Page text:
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From Ross Gardler <>
Subject RE: What constitute a successful project?
Date Tue, 27 Nov 2012 14:58:38 GMT
> -----Original Message-----
> From: Alan Cabrera []
> Sent: 27 November 2012 14:30
> To:
> Subject: Re: What constitute a successful project?
> On Nov 27, 2012, at 12:49 AM, Nandana Mihindukulasooriya wrote:
> > Hi,
> >
> > On Tue, Nov 27, 2012 at 7:20 AM, Bernd Fondermann <
> >> wrote:
> >
> >> On Tue, Nov 27, 2012 at 1:25 AM, Jukka Zitting
> >> <>
> >> wrote:
> >> This is exactly what we did for the last months (years, actually).
> >> Give it yet more time.
> >> Honestly, I don't understand why we should continue in this mode "for
> >> another few months" when it failed for the past years.
> >> Is this the extra-bonus IPMC time
> >
> >
> > Thinking in general not on this specific case, may be we can define a
> > formal warning for retirement for podlings where the PPMC has to come
> > up with a concrete plans for the next six months and some measurable
> goals.
> > Once the formal warning is issued, it can be processed by the clutch
> > [1] and also show the elapsed time. In 3 months, 6 months, 9 months
> > mentors and IPMC can decide whether to remove the warning or not.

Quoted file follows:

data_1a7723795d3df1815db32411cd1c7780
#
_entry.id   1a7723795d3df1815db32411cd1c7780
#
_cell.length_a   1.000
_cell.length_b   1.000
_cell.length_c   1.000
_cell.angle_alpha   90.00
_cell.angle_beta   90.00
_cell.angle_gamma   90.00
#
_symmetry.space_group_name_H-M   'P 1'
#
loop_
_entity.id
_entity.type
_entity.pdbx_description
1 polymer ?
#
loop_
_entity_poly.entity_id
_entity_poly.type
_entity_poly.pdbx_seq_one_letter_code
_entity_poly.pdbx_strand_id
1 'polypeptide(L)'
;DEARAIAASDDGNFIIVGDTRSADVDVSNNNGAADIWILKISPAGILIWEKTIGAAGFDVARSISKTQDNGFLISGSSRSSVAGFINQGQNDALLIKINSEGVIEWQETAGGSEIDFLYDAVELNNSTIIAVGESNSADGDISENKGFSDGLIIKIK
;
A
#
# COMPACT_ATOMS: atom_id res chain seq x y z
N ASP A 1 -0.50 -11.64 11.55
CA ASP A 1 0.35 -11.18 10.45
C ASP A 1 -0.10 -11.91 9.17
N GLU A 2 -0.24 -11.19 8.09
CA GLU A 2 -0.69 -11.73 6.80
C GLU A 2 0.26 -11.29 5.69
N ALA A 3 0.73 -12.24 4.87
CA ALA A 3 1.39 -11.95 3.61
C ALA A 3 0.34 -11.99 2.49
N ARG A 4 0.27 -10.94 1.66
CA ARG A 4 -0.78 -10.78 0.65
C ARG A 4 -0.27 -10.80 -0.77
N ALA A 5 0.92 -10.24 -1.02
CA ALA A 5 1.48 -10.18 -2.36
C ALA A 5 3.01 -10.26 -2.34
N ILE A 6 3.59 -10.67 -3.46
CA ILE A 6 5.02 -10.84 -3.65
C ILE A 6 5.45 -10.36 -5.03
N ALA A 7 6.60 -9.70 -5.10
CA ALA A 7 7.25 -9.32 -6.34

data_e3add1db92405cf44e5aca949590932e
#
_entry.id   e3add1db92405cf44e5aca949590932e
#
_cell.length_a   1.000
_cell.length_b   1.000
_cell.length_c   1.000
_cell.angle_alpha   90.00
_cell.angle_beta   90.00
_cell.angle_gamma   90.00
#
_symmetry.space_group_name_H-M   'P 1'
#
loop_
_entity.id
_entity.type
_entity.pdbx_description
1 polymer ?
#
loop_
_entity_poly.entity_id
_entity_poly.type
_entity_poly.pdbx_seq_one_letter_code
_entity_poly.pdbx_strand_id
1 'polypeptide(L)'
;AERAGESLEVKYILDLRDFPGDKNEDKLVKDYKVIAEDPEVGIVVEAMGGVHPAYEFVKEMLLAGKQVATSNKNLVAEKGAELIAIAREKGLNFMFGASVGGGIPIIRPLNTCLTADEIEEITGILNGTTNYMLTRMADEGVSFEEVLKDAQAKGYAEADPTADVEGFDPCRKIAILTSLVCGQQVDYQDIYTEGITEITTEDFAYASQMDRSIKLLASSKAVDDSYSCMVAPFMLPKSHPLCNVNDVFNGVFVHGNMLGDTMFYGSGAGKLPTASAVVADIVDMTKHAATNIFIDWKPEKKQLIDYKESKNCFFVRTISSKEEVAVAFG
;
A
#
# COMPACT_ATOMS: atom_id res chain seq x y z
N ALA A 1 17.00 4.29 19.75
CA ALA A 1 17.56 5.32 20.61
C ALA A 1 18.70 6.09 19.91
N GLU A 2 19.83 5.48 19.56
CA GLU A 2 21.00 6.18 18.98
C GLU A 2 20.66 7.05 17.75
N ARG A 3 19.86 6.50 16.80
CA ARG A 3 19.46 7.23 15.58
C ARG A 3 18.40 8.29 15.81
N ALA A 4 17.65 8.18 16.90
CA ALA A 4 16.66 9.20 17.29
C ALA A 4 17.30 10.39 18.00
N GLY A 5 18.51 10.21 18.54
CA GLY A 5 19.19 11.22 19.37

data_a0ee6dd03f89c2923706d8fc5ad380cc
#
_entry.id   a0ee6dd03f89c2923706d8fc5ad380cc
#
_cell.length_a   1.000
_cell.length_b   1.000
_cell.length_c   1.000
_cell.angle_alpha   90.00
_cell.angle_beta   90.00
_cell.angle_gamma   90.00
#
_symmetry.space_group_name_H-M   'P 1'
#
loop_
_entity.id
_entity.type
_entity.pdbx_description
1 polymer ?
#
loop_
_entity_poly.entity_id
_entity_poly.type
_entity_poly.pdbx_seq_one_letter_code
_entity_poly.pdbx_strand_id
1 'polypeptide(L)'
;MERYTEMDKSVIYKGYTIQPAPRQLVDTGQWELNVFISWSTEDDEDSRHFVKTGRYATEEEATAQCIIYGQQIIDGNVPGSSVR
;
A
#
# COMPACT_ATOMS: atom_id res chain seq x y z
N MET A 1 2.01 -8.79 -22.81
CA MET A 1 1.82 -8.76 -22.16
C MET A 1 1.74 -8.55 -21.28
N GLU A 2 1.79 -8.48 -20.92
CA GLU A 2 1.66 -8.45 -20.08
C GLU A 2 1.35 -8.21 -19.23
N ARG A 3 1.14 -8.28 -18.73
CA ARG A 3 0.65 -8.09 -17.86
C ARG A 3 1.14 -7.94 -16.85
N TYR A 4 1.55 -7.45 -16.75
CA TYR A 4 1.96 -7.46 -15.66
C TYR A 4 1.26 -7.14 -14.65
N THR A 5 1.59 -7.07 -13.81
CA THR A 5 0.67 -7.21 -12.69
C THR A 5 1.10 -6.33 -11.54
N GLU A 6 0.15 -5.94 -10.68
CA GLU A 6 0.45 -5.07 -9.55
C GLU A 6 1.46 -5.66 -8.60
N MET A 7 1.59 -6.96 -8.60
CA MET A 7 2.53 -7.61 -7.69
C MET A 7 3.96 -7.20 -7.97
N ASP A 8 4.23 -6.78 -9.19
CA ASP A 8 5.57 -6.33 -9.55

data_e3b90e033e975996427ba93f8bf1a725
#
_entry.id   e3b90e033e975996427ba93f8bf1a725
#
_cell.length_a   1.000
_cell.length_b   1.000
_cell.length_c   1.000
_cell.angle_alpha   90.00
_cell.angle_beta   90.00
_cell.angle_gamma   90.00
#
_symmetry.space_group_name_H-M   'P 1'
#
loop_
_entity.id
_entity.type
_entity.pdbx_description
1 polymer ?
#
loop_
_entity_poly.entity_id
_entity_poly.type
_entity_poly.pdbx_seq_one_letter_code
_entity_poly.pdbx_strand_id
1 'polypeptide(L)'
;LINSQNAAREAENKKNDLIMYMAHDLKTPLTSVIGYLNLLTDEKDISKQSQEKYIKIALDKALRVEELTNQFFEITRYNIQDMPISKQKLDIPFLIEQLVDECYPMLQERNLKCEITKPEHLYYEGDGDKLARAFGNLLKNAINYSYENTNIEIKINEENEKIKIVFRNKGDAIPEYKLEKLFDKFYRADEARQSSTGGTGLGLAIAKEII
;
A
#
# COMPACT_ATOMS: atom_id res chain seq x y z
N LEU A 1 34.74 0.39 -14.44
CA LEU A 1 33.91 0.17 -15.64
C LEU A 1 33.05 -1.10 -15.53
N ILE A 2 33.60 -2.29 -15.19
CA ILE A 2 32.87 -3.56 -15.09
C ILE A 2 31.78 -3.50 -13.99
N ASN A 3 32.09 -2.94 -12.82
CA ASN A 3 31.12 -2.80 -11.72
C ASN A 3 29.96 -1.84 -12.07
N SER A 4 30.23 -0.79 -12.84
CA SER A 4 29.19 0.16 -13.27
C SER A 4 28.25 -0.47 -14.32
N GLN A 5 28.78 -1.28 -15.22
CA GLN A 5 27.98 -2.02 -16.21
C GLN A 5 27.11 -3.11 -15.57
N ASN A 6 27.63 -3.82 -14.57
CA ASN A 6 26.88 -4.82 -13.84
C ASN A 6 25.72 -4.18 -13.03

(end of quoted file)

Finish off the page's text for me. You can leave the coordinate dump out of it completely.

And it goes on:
> > After one year, if there is no significant change and the goals are
> > not archived, IPMC can easily decide in favor of retirement because
> > they know the history of the issue. At the same time, every three
> > months until retirement PPMC will be notified that they are still
> > under the warning (I think this is somewhat happening even now, as
> > I've seen from Jukka's replies to the board reports), so they will
> > have reasonable time to take action. Of course, we don't need a
> > process like this in the case of the PPMC unanimously agree for
> The first sign of a broken organization is when it decides to add more
> to "fix" things.

Whilst "broken organisation" might be a bit strong I do agree with the
general observation here.

What is described above is exactly what mentors should be doing in an
informal way. What Alan says happened below is what is proposed above.

I've not been following the project and can't agree or disagree with
Alan's interpretation of events. However, I also don't feel well enough
informed to form a valuable opinion. This prompts the question have
those demanding an alternative action to that one recommended by an
active mentor done sufficient background work to be able to stand
behind their recommendation?

On the other hand, if people want to step up to bring new blood to the
mentorship role and Alan wanted to resign as a mentor rather than flog
a dead horse
I'd fully understand. I support Alans observations elsewhere that
mentors taking on responsibility for community development is
inappropriate, it needs to be the project community, but new mentoring
might provide new ideas.


> I will remind the IPMC that seven months ago the specter of retirement
> raised.  A lengthy discussion ensued.  Consensus was garnered.  We even
> added committers with the hopes of infusing new energy into the project.
> It had no effect.
> Regards,
> Alan
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